A c c u r a c y = T P + T N T P + T N + F P + F N
P r e c i s i o n = T P T P + F P
S e n s i t i v i t y / R e c a l l = T P T P + F N
Specificity = T N T N + F P
F 1 S c o r e = 2 ( P r e c i s i o n × R e c a l l P r e c i s i o n + R e c a l l )
Here, TP or true positive is the number of correctly identified positive data in a class. TN or true negative refers to the number of correctly identified negative data. FP, also known as false positive, is the number of negative data identified as positive. Similarly, FN or false negative is the number of positive data identified as positive.
The performance of the proposed model is analyzed for each class of the dataset. In Figure 13, the performance measures are shown. It is observed that the model performance is high for each class. The accuracy and specificity across all the classes remained considerably consistent at over 99.60% for both. The lowest precision of the model is observed for the COVID-19 class at 98.32%, and the highest precision is for the Effusion class at 99.49%. Similarly, the Mass class shows the lowest recall value at 97.50%, and the Control class has the highest value at 99.81%. Finally, the highest F1-score is achieved in the Tuberculosis class, and the lowest is in Mass class at 99.32% and 98.11%, respectively.
A number of research attempts have been performed to improve the practicability and explicability of deep learning. Additionally, it is vital to enhance the understandability of deep neural models in various deep learning applications for medical imaging. Selvaraju et al. [81] demonstrated the functioning of deep learning using a method entitled Gradient Weighted Class Activation Mapping (Grad-CAM). Grad-CAM visualizes any densely linked neural network. This enables the model’s extra information to be determined while performing classification or prediction operations. The input is a standard X-ray image, and the proposed framework is employed as a detection approach. Grad-CAM is performed to the final convolution layer just after the proposed model predicts the label. Figure 14 depicts the heatmaps on the X-ray pictures that are visualized using the proposed methodology.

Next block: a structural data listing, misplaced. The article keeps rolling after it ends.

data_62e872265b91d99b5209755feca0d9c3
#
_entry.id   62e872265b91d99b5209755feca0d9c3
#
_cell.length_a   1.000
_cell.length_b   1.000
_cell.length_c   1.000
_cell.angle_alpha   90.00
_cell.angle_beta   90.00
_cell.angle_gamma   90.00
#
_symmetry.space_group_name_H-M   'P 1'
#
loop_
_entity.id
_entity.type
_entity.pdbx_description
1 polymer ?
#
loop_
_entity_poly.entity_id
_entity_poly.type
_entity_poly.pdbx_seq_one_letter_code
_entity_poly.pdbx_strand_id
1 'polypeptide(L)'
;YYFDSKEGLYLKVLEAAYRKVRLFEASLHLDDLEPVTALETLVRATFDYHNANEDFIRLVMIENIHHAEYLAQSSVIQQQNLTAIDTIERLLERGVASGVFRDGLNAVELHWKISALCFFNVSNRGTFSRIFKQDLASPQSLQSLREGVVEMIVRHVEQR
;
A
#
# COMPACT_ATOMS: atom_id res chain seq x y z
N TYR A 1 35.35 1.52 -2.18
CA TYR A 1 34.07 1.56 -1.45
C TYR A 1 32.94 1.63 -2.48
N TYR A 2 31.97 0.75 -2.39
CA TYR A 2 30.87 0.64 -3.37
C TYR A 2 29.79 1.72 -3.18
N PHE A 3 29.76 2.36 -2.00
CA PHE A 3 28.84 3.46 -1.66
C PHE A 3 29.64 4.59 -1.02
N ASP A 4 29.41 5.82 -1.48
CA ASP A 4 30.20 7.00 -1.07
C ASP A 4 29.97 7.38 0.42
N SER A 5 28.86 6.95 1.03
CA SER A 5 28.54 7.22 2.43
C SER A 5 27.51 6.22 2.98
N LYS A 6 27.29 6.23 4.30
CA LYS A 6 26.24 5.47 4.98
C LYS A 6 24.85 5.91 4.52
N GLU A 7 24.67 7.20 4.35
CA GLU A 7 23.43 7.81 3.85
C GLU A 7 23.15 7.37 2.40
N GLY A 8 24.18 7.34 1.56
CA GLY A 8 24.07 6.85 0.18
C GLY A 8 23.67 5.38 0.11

For performance evaluation of the proposed LungNet22, an ROC (Receiver Operating Characteristics) curve is constructed for each class. The “one class versus rest” method is applied for the construction of the ROC curve for a multiclass classification task. An ROC curve is essentially a Sensitivity vs. 1-Specificity curve, where the values range between 0 to 1, with 1 indicating the best performance and 0 indicating an unsatisfactory performance. In Figure 15, the ROC curve of each class is presented. From the ROC curve, the AUC (Area Under Curve) value is computed. The AUC value of each class is recorded. The AUC value of the Control class is 0.9861. For the COVID-19, Effusion, Lung Opacity, Mass, Nodule, Pulmonary Fibrosis, Pneumonia, Pneumothorax, and Tuberculosis classes, the AUC value is 0.9745, 0.9842, 0.9813, 0.9798, 0.9773, 0.9699, 0.9721, 0.9655, and 0.9895 respectively. The AUC values overall are close to 1 for the 10 classes in the dataset, indicating that the model performs very efficiently in the classification of the lung images in each class.